In a 5-1 vote, the Henry County Fiscal Court voted last week to leave garbage rates as they are — $19 — for county residents.
For the last three years, the court has voted to absorb the price increases — which are set in the county contract with Rumpke — in an effort to prevent price increases on residents.
That means that the contracted 40-cent increase for this year will come out of the franchise fees. Currently, the county receives $3.25 for each pickup Rumpke makes. In absorbing the increase, that franchise fee will drop to $2.85, representing a drop of $5,000 in revenue.
“I hate to raise anything on anybody right now, the way times are,” Magistrate Scott Bates said.
Magistrate Nick Hawkins cast the lone vote against leaving prices at their current level.
“Before I came on the board, the county was having serious financial problems,” he said. “(Mandatory garbage) was passed in an effort not only to clean up the county, but to put the county’s fiscal house in order.
“There’s only so much we can cut. To do this year after year, eventually the revenue is going to be gone. And I think we’re almost running out of room to cut without taking a serious decrease in the services we provide to the community.
“I understand we don’t want a customer’s bill to go up.”
Magistrate David Brown contended Hawkins’ argument that mandatory garbage was intended for revenue. “It was not a money making thing, but to clean up these (illegal) dumps, which we’ve done,” he said. “And we’ve come out with a little money in our pockets.”
Hawkins maintained that if the magistrates continued to absorb the increases, “it’s going to be increasingly difficult to operate on a balanced budget.”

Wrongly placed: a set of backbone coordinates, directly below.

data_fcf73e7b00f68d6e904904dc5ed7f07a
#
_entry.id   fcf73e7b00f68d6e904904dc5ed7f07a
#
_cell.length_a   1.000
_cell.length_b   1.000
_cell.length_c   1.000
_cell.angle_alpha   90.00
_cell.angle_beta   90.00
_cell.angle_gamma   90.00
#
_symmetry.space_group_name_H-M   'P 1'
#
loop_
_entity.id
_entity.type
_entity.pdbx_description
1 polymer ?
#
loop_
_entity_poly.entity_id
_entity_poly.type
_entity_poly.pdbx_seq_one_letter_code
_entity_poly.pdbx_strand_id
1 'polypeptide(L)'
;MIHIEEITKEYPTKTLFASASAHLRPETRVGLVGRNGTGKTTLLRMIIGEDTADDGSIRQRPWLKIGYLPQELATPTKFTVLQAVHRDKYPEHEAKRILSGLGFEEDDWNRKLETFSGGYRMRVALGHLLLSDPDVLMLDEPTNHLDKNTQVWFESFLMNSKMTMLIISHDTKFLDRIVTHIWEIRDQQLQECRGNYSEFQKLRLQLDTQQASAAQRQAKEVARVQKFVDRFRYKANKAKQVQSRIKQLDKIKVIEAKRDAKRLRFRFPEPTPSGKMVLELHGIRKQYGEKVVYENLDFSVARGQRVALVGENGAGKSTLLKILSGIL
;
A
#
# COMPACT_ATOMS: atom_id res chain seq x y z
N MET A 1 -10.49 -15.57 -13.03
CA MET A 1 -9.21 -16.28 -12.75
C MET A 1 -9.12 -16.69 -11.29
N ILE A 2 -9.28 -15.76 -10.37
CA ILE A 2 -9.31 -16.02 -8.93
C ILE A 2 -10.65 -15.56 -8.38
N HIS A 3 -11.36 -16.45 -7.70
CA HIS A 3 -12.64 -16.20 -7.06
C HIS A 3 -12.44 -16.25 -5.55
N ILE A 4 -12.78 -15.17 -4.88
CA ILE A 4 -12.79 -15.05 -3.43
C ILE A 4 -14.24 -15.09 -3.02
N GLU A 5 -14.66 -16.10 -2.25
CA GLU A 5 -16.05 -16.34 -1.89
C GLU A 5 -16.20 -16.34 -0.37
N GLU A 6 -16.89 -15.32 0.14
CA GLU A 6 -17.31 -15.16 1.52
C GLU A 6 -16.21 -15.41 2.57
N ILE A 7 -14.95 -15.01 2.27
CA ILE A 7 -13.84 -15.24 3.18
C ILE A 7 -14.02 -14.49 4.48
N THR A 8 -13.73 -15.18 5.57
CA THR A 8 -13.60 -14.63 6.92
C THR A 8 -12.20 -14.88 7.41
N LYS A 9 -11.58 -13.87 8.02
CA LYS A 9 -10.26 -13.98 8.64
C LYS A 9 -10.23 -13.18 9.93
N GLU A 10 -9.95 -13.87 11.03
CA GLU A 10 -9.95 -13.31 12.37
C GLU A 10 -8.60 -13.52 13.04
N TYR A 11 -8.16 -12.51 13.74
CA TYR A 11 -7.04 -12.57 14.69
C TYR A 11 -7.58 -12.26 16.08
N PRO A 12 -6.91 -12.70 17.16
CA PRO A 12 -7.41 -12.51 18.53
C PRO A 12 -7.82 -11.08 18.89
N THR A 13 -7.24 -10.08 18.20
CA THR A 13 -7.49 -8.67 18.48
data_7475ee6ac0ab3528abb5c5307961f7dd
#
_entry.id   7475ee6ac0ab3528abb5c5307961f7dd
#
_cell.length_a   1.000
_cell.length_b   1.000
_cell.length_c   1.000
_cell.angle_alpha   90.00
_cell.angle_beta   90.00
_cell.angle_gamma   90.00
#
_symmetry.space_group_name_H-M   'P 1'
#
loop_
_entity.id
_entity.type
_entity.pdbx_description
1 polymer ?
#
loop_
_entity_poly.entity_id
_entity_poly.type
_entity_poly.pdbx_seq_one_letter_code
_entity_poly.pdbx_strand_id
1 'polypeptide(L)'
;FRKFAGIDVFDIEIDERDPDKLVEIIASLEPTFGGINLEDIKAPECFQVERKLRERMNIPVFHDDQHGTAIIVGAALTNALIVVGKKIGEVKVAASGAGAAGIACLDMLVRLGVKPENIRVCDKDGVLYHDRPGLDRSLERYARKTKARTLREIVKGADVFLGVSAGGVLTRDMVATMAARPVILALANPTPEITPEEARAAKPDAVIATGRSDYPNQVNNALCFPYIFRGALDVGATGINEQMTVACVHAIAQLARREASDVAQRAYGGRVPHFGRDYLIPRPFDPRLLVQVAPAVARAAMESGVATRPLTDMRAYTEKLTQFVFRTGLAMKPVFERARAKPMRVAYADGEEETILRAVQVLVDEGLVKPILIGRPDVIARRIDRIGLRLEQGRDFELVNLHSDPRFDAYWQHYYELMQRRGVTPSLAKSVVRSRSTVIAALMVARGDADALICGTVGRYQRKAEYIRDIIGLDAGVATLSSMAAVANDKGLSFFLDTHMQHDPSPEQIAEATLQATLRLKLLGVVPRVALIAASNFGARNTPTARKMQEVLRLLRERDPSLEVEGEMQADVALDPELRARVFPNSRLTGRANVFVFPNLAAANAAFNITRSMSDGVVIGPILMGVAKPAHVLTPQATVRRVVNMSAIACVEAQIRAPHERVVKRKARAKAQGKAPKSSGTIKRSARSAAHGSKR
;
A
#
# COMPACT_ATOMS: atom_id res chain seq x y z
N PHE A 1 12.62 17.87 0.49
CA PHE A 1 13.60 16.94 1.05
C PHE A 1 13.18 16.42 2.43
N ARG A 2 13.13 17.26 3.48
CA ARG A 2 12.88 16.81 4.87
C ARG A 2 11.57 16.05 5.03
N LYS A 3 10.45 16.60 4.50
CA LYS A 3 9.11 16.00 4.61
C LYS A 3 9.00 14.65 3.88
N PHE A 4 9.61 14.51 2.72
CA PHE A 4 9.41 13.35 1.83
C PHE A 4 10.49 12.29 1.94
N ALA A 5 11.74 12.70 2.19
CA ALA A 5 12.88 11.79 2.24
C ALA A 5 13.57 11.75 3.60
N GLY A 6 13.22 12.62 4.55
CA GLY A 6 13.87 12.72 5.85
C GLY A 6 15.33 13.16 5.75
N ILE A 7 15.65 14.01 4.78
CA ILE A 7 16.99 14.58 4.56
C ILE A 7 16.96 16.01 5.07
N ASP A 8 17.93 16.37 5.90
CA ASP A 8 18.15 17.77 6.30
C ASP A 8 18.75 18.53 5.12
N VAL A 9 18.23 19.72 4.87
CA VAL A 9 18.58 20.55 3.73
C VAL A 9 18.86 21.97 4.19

Also during last week’s Fiscal Court meeting:
More than a month after the Henry County Sheriff tangled with members of the Fiscal Court over the issue of cutting budgeted overtime, the sheriff’s budget was approved, but without the changes the court requested.
In the budget submitted to the fiscal court last week, Sheriff Danny Cravens reduced his overtime not by $10,000 as members of the court had requested, but by about $1,500.
Cravens added to the projected receipts, upping his expected excess fees by more than $14,000 to $21,675 for 2013.
Cravens told the court that simply because there’s $11,900 in the overtime line item, not all of it will be used. “Just because it’s there, does not mean we’re going to use it,” he said.
The court approved the first reading of the budget, which will be considered again on Dec. 18 for its second reading.
During discussion of the budget, however, Henry County Judge-Executive questioned Cravens about negotiations he may be conducting regarding a storage building owned by New Castle.
Cravens said nothing about the sheriff’s department’s possible use of the building — located next to the New Castle Fire Department — was certain. He said he was exploring the idea in order to have a place to store evidence, particularly large evidence like 4-wheelers.
Brent, however, was concerned in part because the county stores its mobile command post in the building, at no charge by agreement with New Castle.
“We haven’t gotten that far,” Cravens said. “I was under the impression that the mobile command post was only going to be put in there for a short period of time, not a long period. And the fire department was under that impression. If they don’t want to give it up, that’s fine with me.
“I’m not trying to push anybody out.”
Brent said the county’s emergency management director, Bruce Owens, had asked Brent at one point to build a garage for the MCP, but he declined. “I wouldn’t spend the money and do it,” Brent said. “I just wanted to bring that up tonight, that’s one of those things that’s cause and effect.”
He said that should the sheriff’s department reach an agreement with the city to rent the building, that’s one expense, and then the county would have another expense in trying to store the MCP.
Cravens too had asked for a fenced in enclosure at some point, but was turned down.
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